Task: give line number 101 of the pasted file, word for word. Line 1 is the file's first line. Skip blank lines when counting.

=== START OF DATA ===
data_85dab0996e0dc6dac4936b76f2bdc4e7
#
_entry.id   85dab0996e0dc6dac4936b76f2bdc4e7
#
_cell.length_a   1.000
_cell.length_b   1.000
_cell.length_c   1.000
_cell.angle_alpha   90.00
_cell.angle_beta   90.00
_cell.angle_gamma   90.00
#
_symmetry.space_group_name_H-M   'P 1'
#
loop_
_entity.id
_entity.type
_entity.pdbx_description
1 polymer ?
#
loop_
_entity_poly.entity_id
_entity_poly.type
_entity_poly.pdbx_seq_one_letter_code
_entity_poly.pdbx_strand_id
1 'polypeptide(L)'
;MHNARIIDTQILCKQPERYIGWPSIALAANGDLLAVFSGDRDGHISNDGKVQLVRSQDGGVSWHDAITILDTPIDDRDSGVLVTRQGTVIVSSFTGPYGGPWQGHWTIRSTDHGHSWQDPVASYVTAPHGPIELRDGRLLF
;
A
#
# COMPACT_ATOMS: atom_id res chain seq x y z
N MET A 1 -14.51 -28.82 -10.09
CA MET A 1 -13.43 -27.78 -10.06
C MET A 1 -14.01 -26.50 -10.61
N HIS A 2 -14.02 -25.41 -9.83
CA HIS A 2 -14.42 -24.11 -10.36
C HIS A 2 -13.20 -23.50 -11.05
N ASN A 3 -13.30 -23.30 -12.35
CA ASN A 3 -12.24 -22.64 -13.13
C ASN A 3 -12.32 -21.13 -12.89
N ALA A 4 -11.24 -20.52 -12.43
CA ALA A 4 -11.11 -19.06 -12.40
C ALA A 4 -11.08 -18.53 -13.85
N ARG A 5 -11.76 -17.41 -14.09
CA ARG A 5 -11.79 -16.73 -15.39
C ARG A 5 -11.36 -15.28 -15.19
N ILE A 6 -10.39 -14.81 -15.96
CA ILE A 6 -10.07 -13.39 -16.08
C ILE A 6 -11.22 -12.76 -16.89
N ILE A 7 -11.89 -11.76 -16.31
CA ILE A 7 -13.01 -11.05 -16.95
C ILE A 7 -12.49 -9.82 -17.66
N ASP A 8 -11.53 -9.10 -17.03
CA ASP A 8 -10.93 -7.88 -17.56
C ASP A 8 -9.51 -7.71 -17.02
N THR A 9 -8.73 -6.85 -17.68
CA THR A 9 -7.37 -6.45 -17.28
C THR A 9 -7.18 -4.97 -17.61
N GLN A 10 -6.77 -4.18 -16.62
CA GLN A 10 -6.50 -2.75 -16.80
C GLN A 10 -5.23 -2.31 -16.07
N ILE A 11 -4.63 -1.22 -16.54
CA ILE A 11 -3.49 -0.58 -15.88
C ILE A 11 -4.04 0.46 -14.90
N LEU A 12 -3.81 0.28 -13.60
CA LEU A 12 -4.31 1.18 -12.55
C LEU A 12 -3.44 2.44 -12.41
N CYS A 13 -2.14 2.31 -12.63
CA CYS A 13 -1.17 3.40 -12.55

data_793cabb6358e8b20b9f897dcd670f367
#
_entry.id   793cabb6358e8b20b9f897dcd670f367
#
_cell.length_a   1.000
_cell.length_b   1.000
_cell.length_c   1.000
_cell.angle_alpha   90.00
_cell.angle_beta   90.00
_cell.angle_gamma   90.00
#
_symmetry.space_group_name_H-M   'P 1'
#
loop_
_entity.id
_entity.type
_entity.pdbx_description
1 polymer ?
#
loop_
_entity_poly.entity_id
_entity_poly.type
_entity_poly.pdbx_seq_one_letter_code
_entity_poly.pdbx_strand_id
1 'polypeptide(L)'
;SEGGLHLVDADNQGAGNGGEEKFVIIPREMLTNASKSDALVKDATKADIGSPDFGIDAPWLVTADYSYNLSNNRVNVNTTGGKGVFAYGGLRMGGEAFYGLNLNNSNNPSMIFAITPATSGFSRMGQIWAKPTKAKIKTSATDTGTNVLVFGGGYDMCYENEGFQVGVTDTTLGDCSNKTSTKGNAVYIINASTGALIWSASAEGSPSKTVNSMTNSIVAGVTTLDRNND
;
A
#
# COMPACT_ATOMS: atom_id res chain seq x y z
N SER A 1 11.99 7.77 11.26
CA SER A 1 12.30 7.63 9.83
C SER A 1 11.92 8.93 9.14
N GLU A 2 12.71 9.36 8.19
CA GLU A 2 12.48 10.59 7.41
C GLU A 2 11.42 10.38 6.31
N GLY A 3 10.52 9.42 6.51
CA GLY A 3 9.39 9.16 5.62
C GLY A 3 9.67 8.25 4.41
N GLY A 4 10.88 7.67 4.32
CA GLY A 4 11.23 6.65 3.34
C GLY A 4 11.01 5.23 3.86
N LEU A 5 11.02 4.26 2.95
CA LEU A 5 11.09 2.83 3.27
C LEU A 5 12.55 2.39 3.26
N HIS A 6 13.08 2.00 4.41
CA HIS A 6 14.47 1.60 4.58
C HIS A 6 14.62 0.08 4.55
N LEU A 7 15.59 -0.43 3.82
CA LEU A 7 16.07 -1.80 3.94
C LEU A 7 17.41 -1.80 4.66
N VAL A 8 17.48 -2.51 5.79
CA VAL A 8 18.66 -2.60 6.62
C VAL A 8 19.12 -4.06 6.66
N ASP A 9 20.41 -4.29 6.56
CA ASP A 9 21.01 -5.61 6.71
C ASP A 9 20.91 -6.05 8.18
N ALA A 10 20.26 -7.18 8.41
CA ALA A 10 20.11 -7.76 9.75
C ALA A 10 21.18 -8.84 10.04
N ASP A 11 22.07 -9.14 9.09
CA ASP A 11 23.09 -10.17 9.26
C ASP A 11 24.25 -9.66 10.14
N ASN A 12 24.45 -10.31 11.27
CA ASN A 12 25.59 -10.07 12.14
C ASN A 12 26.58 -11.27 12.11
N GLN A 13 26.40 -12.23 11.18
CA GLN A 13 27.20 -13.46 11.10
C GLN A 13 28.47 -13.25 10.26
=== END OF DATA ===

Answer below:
C SER A 1 11.92 8.93 9.14